From the 2004 Preservation Durham home tour booklet:
The Thomas - Sorrell House has undergone many changes through the years to accommodate different families and life styles, but its quiet elegance has always provided a haven in the middle of the city. William and Louise Thomas, who owned and operated the Thomas Bookstore across from the Washington Duke Hotel downtown, built the house. Durham auto repair magnate Donny Sorrell and his wife Fannie purchased it in 1960, and lived here until the mid-1990s. While Sorrell was president of Clark & Sorrell downtown, he was also chairman of the Board of the Home Savings and Loan Association, vice-president of Erwin Oil, and treasurer of Durham Gas & Oil Co.
The original structure from the late 1940s consisted of a 1-1/2 story central block flanked by a porch on the south side and a small kitchen on the north. With the design expertise of architect Archie Davis, the Sorrells expanded the house in the 1960s, adding a large master bedroom, a den, and more kitchen space around the original house. The entire facade is unified by red brick facing and white trim, with front-facing gables on the newer wings echoing the small gabled and pillared portico over the front entrance.
The central entrance hall and staircase are paneled with elegant wainscoting. The formal rooms downstairs run the depth of the house and have large windows at both the front and the back. Fireplaces in the living room and dining room are original. The fireplace in the den is the focal point of a wall of built-in bookshelves and cabinets. Hardwood floors throughout the house lend warmth to the rooms, with different patterns identifying the original and added spaces.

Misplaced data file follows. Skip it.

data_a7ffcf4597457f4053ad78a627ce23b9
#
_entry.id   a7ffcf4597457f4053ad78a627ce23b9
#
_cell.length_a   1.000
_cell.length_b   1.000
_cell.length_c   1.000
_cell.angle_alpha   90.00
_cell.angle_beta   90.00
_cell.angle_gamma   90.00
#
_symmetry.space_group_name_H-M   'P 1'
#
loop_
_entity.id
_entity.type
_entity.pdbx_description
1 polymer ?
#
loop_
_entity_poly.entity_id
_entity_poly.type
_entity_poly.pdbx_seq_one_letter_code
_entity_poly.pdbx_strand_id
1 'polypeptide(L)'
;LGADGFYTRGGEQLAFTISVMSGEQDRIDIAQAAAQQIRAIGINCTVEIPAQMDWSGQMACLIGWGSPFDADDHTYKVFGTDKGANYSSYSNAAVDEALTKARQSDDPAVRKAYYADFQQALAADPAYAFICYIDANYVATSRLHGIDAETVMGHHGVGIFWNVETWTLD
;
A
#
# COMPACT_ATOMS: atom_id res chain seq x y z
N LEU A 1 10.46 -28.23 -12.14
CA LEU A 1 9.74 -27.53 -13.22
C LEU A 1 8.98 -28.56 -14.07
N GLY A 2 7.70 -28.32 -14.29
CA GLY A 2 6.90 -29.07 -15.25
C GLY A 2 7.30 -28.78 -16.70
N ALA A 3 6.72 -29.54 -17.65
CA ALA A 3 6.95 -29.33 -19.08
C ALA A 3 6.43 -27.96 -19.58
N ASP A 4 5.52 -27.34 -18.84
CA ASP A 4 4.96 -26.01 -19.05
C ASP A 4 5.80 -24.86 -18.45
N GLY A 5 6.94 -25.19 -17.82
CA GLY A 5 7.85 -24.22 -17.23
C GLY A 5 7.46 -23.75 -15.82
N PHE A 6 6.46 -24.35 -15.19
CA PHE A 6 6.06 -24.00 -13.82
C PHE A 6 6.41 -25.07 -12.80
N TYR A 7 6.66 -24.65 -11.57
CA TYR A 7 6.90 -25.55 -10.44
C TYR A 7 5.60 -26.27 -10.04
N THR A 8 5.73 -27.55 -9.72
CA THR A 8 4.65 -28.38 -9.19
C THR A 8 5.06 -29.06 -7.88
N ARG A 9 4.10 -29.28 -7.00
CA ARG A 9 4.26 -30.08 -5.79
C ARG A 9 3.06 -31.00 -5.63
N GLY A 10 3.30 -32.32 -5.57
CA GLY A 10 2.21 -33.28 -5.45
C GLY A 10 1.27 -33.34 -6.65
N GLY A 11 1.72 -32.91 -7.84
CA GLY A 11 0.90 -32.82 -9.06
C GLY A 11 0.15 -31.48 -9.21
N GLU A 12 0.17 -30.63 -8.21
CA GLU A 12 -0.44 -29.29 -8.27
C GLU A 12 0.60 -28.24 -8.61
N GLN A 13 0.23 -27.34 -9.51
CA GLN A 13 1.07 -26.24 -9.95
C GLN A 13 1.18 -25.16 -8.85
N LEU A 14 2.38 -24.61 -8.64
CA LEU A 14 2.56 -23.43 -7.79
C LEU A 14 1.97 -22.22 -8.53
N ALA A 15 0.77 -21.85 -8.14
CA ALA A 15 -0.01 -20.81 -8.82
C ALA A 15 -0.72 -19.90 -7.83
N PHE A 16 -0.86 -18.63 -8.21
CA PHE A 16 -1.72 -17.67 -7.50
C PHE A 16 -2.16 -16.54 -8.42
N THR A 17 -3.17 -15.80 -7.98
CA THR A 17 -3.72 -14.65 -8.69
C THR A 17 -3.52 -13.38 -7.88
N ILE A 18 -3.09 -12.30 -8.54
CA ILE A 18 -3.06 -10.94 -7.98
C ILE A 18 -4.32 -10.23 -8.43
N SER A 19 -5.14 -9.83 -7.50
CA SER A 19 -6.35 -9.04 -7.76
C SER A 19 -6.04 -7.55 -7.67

The sun porch between the living room and the master bedroom has a fireplace on the original exterior living room wall. Walls of windows at the front and back have French doors giving access to the garden. The homeowner uses the well-lit, quiet space as a painting studio. The more contemporary design of the master bedroom includes a large bow window that creates a comfortable sitting area.
On the north side of the house, the dining room remains largely untouched, even retaining its original chandelier. However, the current home- owners have disconnected the original electric foot-operated call bell that was used by earlier homeowners to call servants to the table during meals. The Sorrells expanded the original small kitchen during the 1960s remodeling, and the current homeowners have updated the space with new cabinet hardware and lighting.
Upstairs, the three original bedrooms have dormer windows and sloping walls under the steeply pitched roof. The two smaller rooms share a connecting bathroom. Rich colors and fabrics make these comfortable guest rooms.
The roof of the den addition at the rear of the house was originally finished as a deck, accessible by an exterior iron spiral staircase. The current homeowners had to remove the flooring to repair a leak, and decided to refinish the area with a more utilitarian and weatherproof roof.
Tall pine trees surround the house, providing deep shade on hot summer days. The wrought iron fence that encloses the property is from Four Acres, B. N. Duke's Chapel Hill Street mansion. Mr. Sorrell installed it here after Four Acres was demolished in . The upper area of the garden behind the house features and a fishpond and a gazebo built by the current homeowner. A playhouse probably used by the Sorrell family is now used to store gardening supplies. In front of the house, the meandering brick walk offers views down a steep wooded slope to city parkland at the bottom of the hill.